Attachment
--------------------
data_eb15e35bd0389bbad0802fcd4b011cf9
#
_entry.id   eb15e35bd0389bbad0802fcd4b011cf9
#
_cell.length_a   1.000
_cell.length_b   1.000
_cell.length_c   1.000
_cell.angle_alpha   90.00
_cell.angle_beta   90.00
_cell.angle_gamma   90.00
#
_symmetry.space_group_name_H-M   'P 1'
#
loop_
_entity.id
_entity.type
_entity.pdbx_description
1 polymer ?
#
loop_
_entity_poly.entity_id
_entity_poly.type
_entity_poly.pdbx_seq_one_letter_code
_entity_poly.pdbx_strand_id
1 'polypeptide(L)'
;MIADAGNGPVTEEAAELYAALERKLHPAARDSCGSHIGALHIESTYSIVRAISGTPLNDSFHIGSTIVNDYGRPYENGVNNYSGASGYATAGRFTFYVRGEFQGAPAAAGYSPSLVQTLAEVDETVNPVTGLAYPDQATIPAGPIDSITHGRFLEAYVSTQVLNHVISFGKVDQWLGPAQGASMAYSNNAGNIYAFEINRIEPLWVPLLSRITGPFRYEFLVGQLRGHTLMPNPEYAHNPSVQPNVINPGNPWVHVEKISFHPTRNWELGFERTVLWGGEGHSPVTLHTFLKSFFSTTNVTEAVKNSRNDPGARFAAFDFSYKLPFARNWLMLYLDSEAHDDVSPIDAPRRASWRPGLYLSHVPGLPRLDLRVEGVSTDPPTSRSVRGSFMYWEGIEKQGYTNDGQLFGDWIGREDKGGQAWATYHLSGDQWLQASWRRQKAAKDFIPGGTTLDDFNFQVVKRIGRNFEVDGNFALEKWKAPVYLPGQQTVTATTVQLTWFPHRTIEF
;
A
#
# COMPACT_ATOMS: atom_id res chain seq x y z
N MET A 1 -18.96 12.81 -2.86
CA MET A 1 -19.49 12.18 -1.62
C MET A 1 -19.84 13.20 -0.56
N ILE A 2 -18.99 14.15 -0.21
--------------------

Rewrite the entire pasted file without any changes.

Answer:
data_eb15e35bd0389bbad0802fcd4b011cf9
#
_entry.id   eb15e35bd0389bbad0802fcd4b011cf9
#
_cell.length_a   1.000
_cell.length_b   1.000
_cell.length_c   1.000
_cell.angle_alpha   90.00
_cell.angle_beta   90.00
_cell.angle_gamma   90.00
#
_symmetry.space_group_name_H-M   'P 1'
#
loop_
_entity.id
_entity.type
_entity.pdbx_description
1 polymer ?
#
loop_
_entity_poly.entity_id
_entity_poly.type
_entity_poly.pdbx_seq_one_letter_code
_entity_poly.pdbx_strand_id
1 'polypeptide(L)'
;MIADAGNGPVTEEAAELYAALERKLHPAARDSCGSHIGALHIESTYSIVRAISGTPLNDSFHIGSTIVNDYGRPYENGVNNYSGASGYATAGRFTFYVRGEFQGAPAAAGYSPSLVQTLAEVDETVNPVTGLAYPDQATIPAGPIDSITHGRFLEAYVSTQVLNHVISFGKVDQWLGPAQGASMAYSNNAGNIYAFEINRIEPLWVPLLSRITGPFRYEFLVGQLRGHTLMPNPEYAHNPSVQPNVINPGNPWVHVEKISFHPTRNWELGFERTVLWGGEGHSPVTLHTFLKSFFSTTNVTEAVKNSRNDPGARFAAFDFSYKLPFARNWLMLYLDSEAHDDVSPIDAPRRASWRPGLYLSHVPGLPRLDLRVEGVSTDPPTSRSVRGSFMYWEGIEKQGYTNDGQLFGDWIGREDKGGQAWATYHLSGDQWLQASWRRQKAAKDFIPGGTTLDDFNFQVVKRIGRNFEVDGNFALEKWKAPVYLPGQQTVTATTVQLTWFPHRTIEF
;
A
#
# COMPACT_ATOMS: atom_id res chain seq x y z
N MET A 1 -18.96 12.81 -2.86
CA MET A 1 -19.49 12.18 -1.62
C MET A 1 -19.84 13.20 -0.56
N ILE A 2 -18.99 14.15 -0.21